18. 18.

    Loeber JG, Burgard P, Cornel MC, Rigter T, Weinreich SS, Rupp K, et al. Newborn screening programmes in Europe; arguments and efforts regarding harmonization. Part 1. from blood spot to screening result. J Inherit Metab Dis. 2012;35:603–11.

    Article  Google Scholar 

  19. 19.

    Burgard P, Cornel M, Di Filippo F, Haege G, Hoffmann GF, Lindner M, et al. Report on the practices of newborn screening for rare disorders implemented in member states of the European Union, candidate, potential candidate and EFTA countries. 2012. http://old.iss.it/binary/cnmr/cont/Report_NBS_Current_Practices_20120108_FINAL.pdf. Accessed 17 Sept 2019.

  20. 20.

    Cornel MC, Rigter T, Weinreich SS, Burgard P, Hoffmann GF, Lindner M, et al. A framework to start the debate on neonatal screening policies in the EU: an expert opinion document. Eur J Hum Genet. 2014;22:12–7.

    Article  Google Scholar 

  21. 21.

    Fant KE, Clark SJ, Kemper AR. Completeness and complexity of information available to parents from newborn-screening programs. Pediatrics 2005;115:1268–72.

    Article  Google Scholar 

  22. 22.

    NHS public health functions agreement 2018-19, service specification no.19, NHS newborn blood spot screening programme. https://www.england.nhs.uk/wp-content/uploads/2017/04/Gateway-ref-07840-180913-Service-specification-No.-19-NHS-Newborn-Blood-Spot-Screening.pdf. Accessed 15 Oct 2019.

  23. 23.

    Davis TC, Humiston SG, Arnold CL, Bocchini JA Jr., Bass PF 3rd, Kennen EM, et al. Recommendations for effective newborn screening communication: results of focus groups with parents, providers, and experts. Pediatrics. 2006;117:S326–40.

    Article  Google Scholar 

  24. 24.

    Botkin JR, Rothwell E, Anderson RA, Rose NC, Dolan SM, Kuppermann M, et al. Prenatal education of parents about newborn screening and residual dried blood spots: a randomized clinical trial. JAMA Pediatr. 2016;170:543–9.

    Article  Google Scholar 

  25. 25.

    Serving the family from birth to the medical home. A report from the newborn screening task force convened in Washington DC, May 10-11, 1999. Pediatrics. 2000;106:383–427.

    Google Scholar 

  26. 26.

    Botkin JR, Rothwell E, Anderson R, Stark L, Goldenberg A, Lewis M, et al. Public attitudes regarding the use of residual newborn screening specimens for research. Pediatrics. 2012;129:231–8.

    Article  Google Scholar 

  27. 27.

    Charles T, Pitt J, Halliday J, Amor DJ. Implementation of written consent for newborn screening in Victoria, Australia. J Paediatr Child Health. 2014;50:399–404.

    Article  Google Scholar 

  28. 28.

    Caggana M, Jones EA, Shahied SI, Tanksley S, Hermerath CA, Lubin IM. Newborn screening: from Guthrie to whole genome sequencing. Public Health Rep. 2013;128:14–9.

    Article  Google Scholar 

  29. 29.

    Hanafin S. Report on the newborn screening card archive forum. Ireland: Department of Health; 2017. p. 1–35. https://assets.gov.ie/41907/635daa08fe744854b1feb6f85d44f0c6.pdf. Accessed 09 Dec 2019.

  30. 30.

    Australian Health Minsters’ Advisory Council. Newborn Bloodspot Screening, National Policy Framework. http://www.cancerscreening.gov.au/internet/screening/publishing.nsf/Content/newborn-bloodspot-screening. Accessed 6 Oct 2019.

  31. 31.

    Wilson K, Kennedy SJ, Potter BK. Developing a national newborn screening strategy for Canada. Health Law Rev. 2010;18:31–9.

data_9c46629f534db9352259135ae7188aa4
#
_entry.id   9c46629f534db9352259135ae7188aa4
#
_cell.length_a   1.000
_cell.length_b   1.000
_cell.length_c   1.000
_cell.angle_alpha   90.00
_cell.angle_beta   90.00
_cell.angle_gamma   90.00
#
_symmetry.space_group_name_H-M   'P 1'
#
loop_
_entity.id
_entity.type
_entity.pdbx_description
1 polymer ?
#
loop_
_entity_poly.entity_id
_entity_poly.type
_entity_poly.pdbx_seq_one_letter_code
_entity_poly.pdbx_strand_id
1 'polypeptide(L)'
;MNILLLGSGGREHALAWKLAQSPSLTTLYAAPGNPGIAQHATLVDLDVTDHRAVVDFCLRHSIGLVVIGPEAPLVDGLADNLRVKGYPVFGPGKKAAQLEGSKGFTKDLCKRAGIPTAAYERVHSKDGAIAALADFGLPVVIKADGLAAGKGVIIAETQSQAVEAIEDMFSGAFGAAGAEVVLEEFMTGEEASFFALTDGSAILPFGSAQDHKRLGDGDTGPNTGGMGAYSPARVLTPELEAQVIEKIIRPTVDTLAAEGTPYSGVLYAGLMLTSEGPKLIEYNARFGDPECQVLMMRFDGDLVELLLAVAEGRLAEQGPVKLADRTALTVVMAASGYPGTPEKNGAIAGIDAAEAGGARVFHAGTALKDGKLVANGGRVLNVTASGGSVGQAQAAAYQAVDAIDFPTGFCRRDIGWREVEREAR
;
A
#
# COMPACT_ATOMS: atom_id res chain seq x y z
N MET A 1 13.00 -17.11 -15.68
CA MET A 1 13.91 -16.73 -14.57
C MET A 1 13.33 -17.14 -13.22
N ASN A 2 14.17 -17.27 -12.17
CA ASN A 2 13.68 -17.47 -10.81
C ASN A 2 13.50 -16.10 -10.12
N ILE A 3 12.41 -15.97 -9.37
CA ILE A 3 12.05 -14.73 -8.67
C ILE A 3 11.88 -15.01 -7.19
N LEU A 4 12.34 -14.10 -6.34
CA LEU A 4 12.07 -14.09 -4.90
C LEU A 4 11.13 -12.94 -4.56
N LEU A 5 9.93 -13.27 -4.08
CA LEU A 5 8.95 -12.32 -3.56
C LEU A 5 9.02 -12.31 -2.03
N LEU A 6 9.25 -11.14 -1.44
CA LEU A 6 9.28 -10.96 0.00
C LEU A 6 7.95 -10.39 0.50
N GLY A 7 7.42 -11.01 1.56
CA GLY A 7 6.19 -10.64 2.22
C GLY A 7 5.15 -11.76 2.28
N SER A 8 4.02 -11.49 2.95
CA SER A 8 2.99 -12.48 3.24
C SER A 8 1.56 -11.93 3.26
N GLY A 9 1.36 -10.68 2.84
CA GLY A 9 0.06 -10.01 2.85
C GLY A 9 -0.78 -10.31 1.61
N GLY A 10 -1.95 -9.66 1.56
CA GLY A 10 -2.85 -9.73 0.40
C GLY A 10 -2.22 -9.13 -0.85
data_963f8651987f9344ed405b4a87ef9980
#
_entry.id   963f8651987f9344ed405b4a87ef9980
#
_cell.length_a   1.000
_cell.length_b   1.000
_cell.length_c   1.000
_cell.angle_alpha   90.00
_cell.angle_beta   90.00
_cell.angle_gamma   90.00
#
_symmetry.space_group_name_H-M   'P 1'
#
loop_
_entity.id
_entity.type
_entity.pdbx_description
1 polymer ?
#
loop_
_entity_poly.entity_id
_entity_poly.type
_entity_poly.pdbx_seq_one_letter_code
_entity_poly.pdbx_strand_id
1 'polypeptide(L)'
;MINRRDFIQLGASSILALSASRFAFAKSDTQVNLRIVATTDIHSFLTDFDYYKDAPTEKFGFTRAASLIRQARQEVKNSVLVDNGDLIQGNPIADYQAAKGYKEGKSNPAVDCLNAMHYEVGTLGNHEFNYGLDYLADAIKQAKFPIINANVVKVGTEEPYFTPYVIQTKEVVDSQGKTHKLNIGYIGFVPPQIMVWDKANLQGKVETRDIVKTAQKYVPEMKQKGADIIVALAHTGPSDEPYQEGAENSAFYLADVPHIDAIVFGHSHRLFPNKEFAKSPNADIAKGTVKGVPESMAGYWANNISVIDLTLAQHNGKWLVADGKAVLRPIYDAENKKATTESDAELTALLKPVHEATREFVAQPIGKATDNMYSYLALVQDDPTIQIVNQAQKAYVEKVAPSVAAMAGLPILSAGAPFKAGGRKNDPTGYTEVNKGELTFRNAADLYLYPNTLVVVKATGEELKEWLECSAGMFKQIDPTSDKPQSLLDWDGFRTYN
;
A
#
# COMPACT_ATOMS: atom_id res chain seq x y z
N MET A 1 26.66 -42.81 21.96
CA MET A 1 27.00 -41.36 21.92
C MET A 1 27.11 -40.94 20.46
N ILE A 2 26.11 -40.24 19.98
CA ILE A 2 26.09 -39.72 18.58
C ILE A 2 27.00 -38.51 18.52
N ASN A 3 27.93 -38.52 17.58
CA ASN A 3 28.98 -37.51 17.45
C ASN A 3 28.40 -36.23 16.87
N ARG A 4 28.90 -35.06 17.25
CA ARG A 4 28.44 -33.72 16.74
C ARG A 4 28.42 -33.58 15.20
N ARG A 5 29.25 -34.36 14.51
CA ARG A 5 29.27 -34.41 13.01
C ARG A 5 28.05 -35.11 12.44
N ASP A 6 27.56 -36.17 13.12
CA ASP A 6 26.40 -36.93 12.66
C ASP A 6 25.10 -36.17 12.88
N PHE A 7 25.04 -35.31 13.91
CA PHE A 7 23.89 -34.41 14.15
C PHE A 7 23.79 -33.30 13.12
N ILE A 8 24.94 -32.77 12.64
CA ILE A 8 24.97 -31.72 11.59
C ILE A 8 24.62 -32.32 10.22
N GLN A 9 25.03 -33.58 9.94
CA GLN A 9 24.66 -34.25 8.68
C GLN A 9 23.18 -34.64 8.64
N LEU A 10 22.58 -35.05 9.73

Google Scholar 

  32. 32.

    Etchegary H, Nicholls SG, Tessier L, Simmonds C, Potter BK, Brehaut JC, et al. Consent for newborn screening: parents’ and health-care professionals’ experiences of consent in practice. Eur J Hum Genet. 2016;24:1530–4.

    Article  Google Scholar 

  33. 33.

    Detmar S, Hosli E, Dijkstra N, Nijsingh N, Rijnders M, Verweij M. Information and informed consent for neonatal screening: opinions and preferences of parents. Birth. 2007;34:238–44.

    Article  Google Scholar 

  34. 34.

    Howard HC, Knoppers BM, Cornel MC, Wright Clayton E, Senecal K, Borry P, et al. Whole-genome sequencing in newborn screening? A statement on the continued importance of targeted approaches in newborn screening programmes. Eur J Hum Genet. 2015;23:1593–600.

    Article  Google Scholar 

Download references

Funding

Institutional support was provided by projects LM2018132 from the Large Infrastructure Projects of the Czech Ministry of Education, PROGRES Q26 from Charles University and RVO VFN 64165 from the Ministry of Health, Czech Republic. Several authors of this publication are members of the European Reference Network for Rare Hereditary Metabolic Disorders (MetabERN)—Project ID No. 739543.

Members of the European Society of Human Genetics (ESHG)-EuroGentest Quality Sub-Committee

Zandra C. Deans31, Christi J. van Asperen32 Mick J. Henderson33, David Barton34, Elisabeth M. C. Dequeker35,36, Isabel Marques Carreira37, Thomy de Ravel38, Katrina Rack39, Katrin Õunap40

Author information

Affiliations

Authors

Consortia

Corresponding authors

Correspondence to Věra Franková or Viktor Kožich.

Ethics declarations

Conflict of interest

The authors declare that they have no conflict of interest.

Additional information

Publisher’s note Springer Nature remains neutral with regard to jurisdictional claims in published maps and institutional affiliations.

Supplementary information

Rights and permissions

Reprints and Permissions

About this article

Verify currency and authenticity via CrossMark

Cite this article

Franková, V., Driscoll, R.O., Jansen, M.E. et al. Regulatory landscape of providing information on newborn screening to parents across Europe. Eur J Hum Genet (2020). https://doi.org/10.1038/s41431-020-00716-6

Download citation

Search